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The PHP list() Construct

This is going to start out as a rant and end as a mini-tutorial, so let's get started.

I hate explaining the php list() construct to programmers who should know how to use it. I'm well aware that there are many, many, many functions and constructs in php and there is no plausable way to know them all. But list(), I mean, come on. That is a basic one!

Let's work on the premise that we have a csv file with fields containing: First Name, Last Name, City, State, and Birthdate. In your php script you import that data and break it into an array of records called $records. How many times have you seen code that looks something like this:

foreach($records as $record){
    //break each record into useable variables
    $temp_array = explode(',',$record);
    $first_name = $temp_array[0];
    $last_name  = $temp_array[1];
    $city       = $temp_array[2];
    $state      = $temp_array[3];
    $birthdate  = $temp_array[4];
    //Do something wil user data ...

Maybe I'm just picky, but that's no way to do that.

If you've never used the list() construct in php, I'm going to save your supervisor some heartache and teach you to use it. list() is not really a function, it's a language construct like array(). list() allows you to assign values to a group of variables as though the were an array. list() takes a list of variables as paramters and gets is assignment from an array. Here is an example from the php manual:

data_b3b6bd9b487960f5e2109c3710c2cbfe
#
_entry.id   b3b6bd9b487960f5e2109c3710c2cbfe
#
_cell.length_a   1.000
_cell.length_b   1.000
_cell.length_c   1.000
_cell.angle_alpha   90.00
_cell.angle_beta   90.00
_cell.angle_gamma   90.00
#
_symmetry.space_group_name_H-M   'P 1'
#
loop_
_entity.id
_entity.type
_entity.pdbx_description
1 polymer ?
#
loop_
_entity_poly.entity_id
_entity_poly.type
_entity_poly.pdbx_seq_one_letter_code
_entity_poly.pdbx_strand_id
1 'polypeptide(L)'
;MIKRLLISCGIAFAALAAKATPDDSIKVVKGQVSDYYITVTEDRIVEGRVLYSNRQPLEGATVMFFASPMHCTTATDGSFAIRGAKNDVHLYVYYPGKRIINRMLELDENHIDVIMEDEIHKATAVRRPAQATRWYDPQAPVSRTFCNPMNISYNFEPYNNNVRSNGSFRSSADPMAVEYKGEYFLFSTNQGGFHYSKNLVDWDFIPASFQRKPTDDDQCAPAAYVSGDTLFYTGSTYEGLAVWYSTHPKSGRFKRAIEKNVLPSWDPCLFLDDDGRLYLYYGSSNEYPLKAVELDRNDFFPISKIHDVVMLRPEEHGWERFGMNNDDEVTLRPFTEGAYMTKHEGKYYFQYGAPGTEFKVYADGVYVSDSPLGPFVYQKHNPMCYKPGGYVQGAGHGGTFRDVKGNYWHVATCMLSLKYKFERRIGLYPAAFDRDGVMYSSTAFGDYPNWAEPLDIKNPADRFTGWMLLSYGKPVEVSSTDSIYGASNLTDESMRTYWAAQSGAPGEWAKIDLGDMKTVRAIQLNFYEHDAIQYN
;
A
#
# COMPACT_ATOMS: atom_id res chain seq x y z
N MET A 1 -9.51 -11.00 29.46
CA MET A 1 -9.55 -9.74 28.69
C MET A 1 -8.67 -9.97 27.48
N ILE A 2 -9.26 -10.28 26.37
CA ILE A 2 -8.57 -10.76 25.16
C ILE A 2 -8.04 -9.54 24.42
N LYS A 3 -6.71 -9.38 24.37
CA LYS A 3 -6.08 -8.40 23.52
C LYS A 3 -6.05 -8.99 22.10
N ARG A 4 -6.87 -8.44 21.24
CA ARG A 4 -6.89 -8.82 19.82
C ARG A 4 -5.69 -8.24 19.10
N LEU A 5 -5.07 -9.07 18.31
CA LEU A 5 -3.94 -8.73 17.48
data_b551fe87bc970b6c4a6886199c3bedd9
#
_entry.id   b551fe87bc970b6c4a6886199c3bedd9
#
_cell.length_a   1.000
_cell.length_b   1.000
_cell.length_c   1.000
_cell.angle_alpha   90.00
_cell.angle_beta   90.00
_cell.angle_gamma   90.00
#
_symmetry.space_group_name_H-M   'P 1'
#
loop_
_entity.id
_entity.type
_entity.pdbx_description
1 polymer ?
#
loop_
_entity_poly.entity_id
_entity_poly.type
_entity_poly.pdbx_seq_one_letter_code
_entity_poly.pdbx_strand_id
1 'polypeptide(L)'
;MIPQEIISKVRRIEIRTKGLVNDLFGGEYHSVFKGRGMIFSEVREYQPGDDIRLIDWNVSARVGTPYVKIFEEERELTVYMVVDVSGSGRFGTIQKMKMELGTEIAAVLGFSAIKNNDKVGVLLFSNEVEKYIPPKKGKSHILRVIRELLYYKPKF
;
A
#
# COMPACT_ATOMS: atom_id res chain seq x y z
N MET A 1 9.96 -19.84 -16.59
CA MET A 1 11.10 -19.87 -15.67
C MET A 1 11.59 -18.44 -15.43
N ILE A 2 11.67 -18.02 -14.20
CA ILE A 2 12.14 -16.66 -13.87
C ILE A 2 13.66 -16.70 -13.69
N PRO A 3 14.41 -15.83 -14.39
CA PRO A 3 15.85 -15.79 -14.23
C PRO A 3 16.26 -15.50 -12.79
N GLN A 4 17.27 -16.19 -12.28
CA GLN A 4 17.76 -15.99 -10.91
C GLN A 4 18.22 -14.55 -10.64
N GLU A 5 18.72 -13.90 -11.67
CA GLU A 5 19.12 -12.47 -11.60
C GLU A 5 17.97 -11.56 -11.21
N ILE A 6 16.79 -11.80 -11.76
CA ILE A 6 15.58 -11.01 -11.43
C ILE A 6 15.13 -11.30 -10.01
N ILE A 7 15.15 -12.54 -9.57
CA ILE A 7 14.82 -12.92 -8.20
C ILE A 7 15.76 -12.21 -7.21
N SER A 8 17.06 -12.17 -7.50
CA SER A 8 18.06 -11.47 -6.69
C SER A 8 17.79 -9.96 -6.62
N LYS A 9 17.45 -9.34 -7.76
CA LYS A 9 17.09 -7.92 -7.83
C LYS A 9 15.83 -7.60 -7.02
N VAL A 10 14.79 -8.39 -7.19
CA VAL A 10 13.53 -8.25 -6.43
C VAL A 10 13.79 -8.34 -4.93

$info = array('coffee', 'brown', 'caffeine');

// Listing all the variables
list($drink, $color, $power) = $info;
echo "$drink is $color and $power makes it special.\n";

I really prefer to use list() in conjunction with the explode() function. The above (poor) example from the csv record is a great place to use list(). Here is that example slightly reworked:

foreach($records as $record){
    //break each record into useable variables
    list($first_name,$last_name,$city,$state,$birthdate) = explode(',',$record);
    //Do something wil user data ...

Now, isn't that sooo much nicer.

I'llĀ give one more example. I often encounter database fields with a comma separated list of parameters and I only want a couple of them, or I find a record out of a csv file that I only need a few fields out of. With list(), I can do something like:

fields in the csv are:
userid, first name, last name, height, weight, hair color, birthdate

list( , , $last_name, , , , $birthdate) = explode(',',$csv_record);

See, isn't that just cool. I'm amazed every day at the number of times that I see places where list() should have been used, and wasn't.

Anyway ...

If you don't use the list() construct, start now. If you do use it, good for you!

That's all ... hope you learned something ...